1. Rasouly HM, Lu W. Lower urinary tract development and disease. Wiley Interdiscip Rev Syst Biol Med 2013; 5:307-42.
2. Lu W, van Eerde AM, Fan X, et al. Disruption of ROBO2 is associated with urinary tract anomalies and confers risk of vesicoureteral reflux. Am J Hum Genet 2007; 80:616-632.
3. Fan X, Li Q, Pisarek-Horowitz A, et al. Inhibitory effects of Robo2 on nephrin: a crosstalk between positive and negative signals regulating podocyte structure. Cell Reports 2012; 2:52-61.
4. Wang H, Li Q, Liu J, Mendelsohn C, Salant DJ, Lu W. Noninvasive assessment of antenatal hydronephrosis in mice reveals a critical role for Robo2 in maintaining anti-reflux mechanism. PLoS One 2011; 6:e24763.

 Self-Described Keywords
  • CAKUT
  • Chronic kidney disease
  • Kidney and urinary tract development
  • Lower urinary tract development and disease
  • Podocyte biology
  • Slit-Robo signaling pathway
  • Vesicoureteral reflux (VUR)
 Publications
Publications listed below are automatically derived from MEDLINE/PubMed and other sources, which might result in incorrect or missing publications. Faculty can login to make corrections and additions.
List All   |   Timeline
  1. Rasouly HM, Lu W. Lower urinary tract development and disease. Wiley Interdiscip Rev Syst Biol Med. 2013 May-Jun; 5(3):307-42.
    View in: PubMed
  2. Fan X, Li Q, Pisarek-Horowitz A, Rasouly HM, Wang X, Bonegio RG, Wang H, McLaughlin M, Mangos S, Kalluri R, Holzman LB, Drummond IA, Brown D, Salant DJ, Lu W. Inhibitory effects of Robo2 on nephrin: a crosstalk between positive and negative signals regulating podocyte structure. Cell Rep. 2012 Jul 26; 2(1):52-61.
    View in: PubMed
  3. Wang H, Li Q, Liu J, Mendelsohn C, Salant DJ, Lu W. Noninvasive assessment of antenatal hydronephrosis in mice reveals a critical role for Robo2 in maintaining anti-reflux mechanism. PLoS One. 2011; 6(9):e24763.
    View in: PubMed
  4. Paredes J, Sims-Lucas S, Wang H, Lu W, Coley B, Gittes GK, Bates CM. Assessing vesicoureteral reflux in live inbred mice via ultrasound with a microbubble contrast agent. Am J Physiol Renal Physiol. 2011 May; 300(5):F1262-5.
    View in: PubMed
  5. Bonegio RG, Beck LH, Kahlon RK, Lu W, Salant DJ. The fate of Notch-deficient nephrogenic progenitor cells during metanephric kidney development. Kidney Int. 2011 May; 79(10):1099-112.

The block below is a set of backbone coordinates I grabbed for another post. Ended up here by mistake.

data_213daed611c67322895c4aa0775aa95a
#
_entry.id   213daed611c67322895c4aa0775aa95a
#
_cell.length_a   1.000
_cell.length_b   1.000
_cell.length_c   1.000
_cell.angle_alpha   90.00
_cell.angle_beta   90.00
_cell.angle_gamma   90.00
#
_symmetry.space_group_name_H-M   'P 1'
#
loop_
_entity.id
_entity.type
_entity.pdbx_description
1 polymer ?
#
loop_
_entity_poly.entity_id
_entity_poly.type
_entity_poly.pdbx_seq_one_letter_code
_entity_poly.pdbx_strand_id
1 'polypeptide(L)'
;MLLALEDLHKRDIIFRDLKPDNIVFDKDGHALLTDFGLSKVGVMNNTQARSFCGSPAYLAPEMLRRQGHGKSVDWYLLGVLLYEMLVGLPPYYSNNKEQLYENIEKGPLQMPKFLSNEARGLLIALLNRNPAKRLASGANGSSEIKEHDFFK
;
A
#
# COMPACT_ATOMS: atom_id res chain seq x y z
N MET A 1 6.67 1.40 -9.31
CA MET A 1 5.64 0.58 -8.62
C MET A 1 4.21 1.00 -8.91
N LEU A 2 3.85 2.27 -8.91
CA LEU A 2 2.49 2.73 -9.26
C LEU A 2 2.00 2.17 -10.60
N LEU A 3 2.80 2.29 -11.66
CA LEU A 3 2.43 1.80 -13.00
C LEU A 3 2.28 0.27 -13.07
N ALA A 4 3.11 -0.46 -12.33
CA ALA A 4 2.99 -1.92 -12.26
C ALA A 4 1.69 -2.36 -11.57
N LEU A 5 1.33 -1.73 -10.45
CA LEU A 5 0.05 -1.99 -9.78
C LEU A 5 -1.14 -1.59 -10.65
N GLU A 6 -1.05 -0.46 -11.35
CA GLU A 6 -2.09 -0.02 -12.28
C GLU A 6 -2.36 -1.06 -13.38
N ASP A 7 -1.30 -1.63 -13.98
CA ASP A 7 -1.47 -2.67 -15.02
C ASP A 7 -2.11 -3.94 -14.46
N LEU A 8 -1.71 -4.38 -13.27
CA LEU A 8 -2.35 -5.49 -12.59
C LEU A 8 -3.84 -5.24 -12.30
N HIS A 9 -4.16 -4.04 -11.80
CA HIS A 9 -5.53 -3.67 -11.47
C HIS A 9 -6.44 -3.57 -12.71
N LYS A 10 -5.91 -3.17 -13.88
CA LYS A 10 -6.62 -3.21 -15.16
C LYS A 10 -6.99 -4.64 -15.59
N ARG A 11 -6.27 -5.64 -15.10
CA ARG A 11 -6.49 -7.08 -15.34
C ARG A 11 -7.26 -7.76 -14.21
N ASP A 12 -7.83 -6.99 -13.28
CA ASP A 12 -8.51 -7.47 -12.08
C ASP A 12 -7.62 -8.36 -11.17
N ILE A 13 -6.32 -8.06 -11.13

View in: PubMed
  6. Higgins AW, Alkuraya FS, Bosco AF, Brown KK, Bruns GA, Donovan DJ, Eisenman R, Fan Y, Farra CG, Ferguson HL, Gusella JF, Harris DJ, Herrick SR, Kelly C, Kim HG, Kishikawa S, Korf BR, Kulkarni S, Lally E, Leach NT, Lemyre E, Lewis J, Ligon AH, Lu W, Maas RL, MacDonald ME, Moore SD, Peters RE, Quade BJ, Quintero-Rivera F, Saadi I, Shen Y, Shendure J, Williamson RE, Morton CC. Characterization of apparently balanced chromosomal rearrangements from the developmental genome anatomy project. Am J Hum Genet. 2008 Mar; 82(3):712-22.
    View in: PubMed
  7. Lu W, Quintero-Rivera F, Fan Y, Alkuraya FS, Donovan DJ, Xi Q, Turbe-Doan A, Li QG, Campbell CG, Shanske AL, Sherr EH, Ahmad A, Peters R, Rilliet B, Parvex P, Bassuk AG, Harris DJ, Ferguson H, Kelly C, Walsh CA, Gronostajski RM, Devriendt K, Higgins A, Ligon AH, Quade BJ, Morton CC, Gusella JF, Maas RL. NFIA haploinsufficiency is associated with a CNS malformation syndrome and urinary tract defects. PLoS Genet. 2007 May 25; 3(5):e80.
    View in: PubMed
  8. Lu W, van Eerde AM, Fan X, Quintero-Rivera F, Kulkarni S, Ferguson H, Kim HG, Fan Y, Xi Q, Li QG, Sanlaville D, Andrews W, Sundaresan V, Bi W, Yan J, Giltay JC, Wijmenga C, de Jong TP, Feather SA, Woolf AS, Rao Y, Lupski JR, Eccles MR, Quade BJ, Gusella JF, Morton CC, Maas RL. Disruption of ROBO2 is associated with urinary tract anomalies and confers risk of vesicoureteral reflux. Am J Hum Genet. 2007 Apr; 80(4):616-32.
    View in: PubMed